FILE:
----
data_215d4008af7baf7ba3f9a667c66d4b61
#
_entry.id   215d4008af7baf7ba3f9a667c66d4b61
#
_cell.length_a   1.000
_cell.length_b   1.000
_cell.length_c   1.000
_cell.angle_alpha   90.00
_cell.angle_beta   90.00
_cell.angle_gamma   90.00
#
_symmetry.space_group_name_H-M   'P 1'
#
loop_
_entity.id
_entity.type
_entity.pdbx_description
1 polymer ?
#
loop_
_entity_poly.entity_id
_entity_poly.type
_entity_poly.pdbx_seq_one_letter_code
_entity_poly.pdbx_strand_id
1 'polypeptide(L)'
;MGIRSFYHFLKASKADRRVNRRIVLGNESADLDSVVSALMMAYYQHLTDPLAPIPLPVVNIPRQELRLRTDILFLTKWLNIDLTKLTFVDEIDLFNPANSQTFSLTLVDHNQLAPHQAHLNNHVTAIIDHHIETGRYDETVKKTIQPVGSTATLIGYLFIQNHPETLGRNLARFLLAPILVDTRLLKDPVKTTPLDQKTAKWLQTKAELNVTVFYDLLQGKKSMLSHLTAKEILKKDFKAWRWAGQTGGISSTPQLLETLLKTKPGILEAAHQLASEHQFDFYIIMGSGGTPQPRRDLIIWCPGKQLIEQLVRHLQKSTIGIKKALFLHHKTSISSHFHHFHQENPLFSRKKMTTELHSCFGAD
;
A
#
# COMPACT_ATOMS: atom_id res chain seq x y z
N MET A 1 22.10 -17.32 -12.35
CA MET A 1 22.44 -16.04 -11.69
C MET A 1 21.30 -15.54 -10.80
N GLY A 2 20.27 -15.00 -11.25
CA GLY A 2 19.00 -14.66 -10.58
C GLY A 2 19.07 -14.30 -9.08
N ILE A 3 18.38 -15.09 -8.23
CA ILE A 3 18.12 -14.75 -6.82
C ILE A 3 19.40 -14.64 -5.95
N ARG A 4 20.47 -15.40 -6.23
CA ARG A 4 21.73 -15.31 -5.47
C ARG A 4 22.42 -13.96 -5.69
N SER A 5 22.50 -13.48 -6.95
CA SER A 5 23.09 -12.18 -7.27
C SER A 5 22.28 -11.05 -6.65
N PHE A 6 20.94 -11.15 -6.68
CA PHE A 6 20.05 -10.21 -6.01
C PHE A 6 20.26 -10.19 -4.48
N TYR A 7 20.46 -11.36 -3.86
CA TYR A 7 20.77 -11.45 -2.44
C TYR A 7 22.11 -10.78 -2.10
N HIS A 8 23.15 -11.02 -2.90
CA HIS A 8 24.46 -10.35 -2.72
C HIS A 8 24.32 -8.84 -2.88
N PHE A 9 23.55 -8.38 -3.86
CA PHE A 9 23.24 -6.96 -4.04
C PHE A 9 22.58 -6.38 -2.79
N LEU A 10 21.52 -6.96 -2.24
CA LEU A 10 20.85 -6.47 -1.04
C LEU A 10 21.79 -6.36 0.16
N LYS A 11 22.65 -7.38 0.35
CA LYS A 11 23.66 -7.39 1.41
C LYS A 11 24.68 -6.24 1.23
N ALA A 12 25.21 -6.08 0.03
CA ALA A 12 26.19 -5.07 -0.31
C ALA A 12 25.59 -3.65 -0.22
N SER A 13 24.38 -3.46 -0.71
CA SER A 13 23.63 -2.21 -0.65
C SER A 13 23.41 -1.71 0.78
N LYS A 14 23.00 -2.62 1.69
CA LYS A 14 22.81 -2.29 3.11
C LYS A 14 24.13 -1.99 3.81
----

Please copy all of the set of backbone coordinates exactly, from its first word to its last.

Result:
data_215d4008af7baf7ba3f9a667c66d4b61
#
_entry.id   215d4008af7baf7ba3f9a667c66d4b61
#
_cell.length_a   1.000
_cell.length_b   1.000
_cell.length_c   1.000
_cell.angle_alpha   90.00
_cell.angle_beta   90.00
_cell.angle_gamma   90.00
#
_symmetry.space_group_name_H-M   'P 1'
#
loop_
_entity.id
_entity.type
_entity.pdbx_description
1 polymer ?
#
loop_
_entity_poly.entity_id
_entity_poly.type
_entity_poly.pdbx_seq_one_letter_code
_entity_poly.pdbx_strand_id
1 'polypeptide(L)'
;MGIRSFYHFLKASKADRRVNRRIVLGNESADLDSVVSALMMAYYQHLTDPLAPIPLPVVNIPRQELRLRTDILFLTKWLNIDLTKLTFVDEIDLFNPANSQTFSLTLVDHNQLAPHQAHLNNHVTAIIDHHIETGRYDETVKKTIQPVGSTATLIGYLFIQNHPETLGRNLARFLLAPILVDTRLLKDPVKTTPLDQKTAKWLQTKAELNVTVFYDLLQGKKSMLSHLTAKEILKKDFKAWRWAGQTGGISSTPQLLETLLKTKPGILEAAHQLASEHQFDFYIIMGSGGTPQPRRDLIIWCPGKQLIEQLVRHLQKSTIGIKKALFLHHKTSISSHFHHFHQENPLFSRKKMTTELHSCFGAD
;
A
#
# COMPACT_ATOMS: atom_id res chain seq x y z
N MET A 1 22.10 -17.32 -12.35
CA MET A 1 22.44 -16.04 -11.69
C MET A 1 21.30 -15.54 -10.80
N GLY A 2 20.27 -15.00 -11.25
CA GLY A 2 19.00 -14.66 -10.58
C GLY A 2 19.07 -14.30 -9.08
N ILE A 3 18.38 -15.09 -8.23
CA ILE A 3 18.12 -14.75 -6.82
C ILE A 3 19.40 -14.64 -5.95
N ARG A 4 20.47 -15.40 -6.23
CA ARG A 4 21.73 -15.31 -5.47
C ARG A 4 22.42 -13.96 -5.69
N SER A 5 22.50 -13.48 -6.95
CA SER A 5 23.09 -12.18 -7.27
C SER A 5 22.28 -11.05 -6.65
N PHE A 6 20.94 -11.15 -6.68
CA PHE A 6 20.05 -10.21 -6.01
C PHE A 6 20.26 -10.19 -4.48
N TYR A 7 20.46 -11.36 -3.86
CA TYR A 7 20.77 -11.45 -2.44
C TYR A 7 22.11 -10.78 -2.10
N HIS A 8 23.15 -11.02 -2.90
CA HIS A 8 24.46 -10.35 -2.72
C HIS A 8 24.32 -8.84 -2.88
N PHE A 9 23.55 -8.38 -3.86
CA PHE A 9 23.24 -6.96 -4.04
C PHE A 9 22.58 -6.38 -2.79
N LEU A 10 21.52 -6.96 -2.24
CA LEU A 10 20.85 -6.47 -1.04
C LEU A 10 21.79 -6.36 0.16
N LYS A 11 22.65 -7.38 0.35
CA LYS A 11 23.66 -7.39 1.41
C LYS A 11 24.68 -6.24 1.23
N ALA A 12 25.21 -6.08 0.03
CA ALA A 12 26.19 -5.07 -0.31
C ALA A 12 25.59 -3.65 -0.22
N SER A 13 24.38 -3.46 -0.71
CA SER A 13 23.63 -2.21 -0.65
C SER A 13 23.41 -1.71 0.78
N LYS A 14 23.00 -2.62 1.69
CA LYS A 14 22.81 -2.29 3.11
C LYS A 14 24.13 -1.99 3.81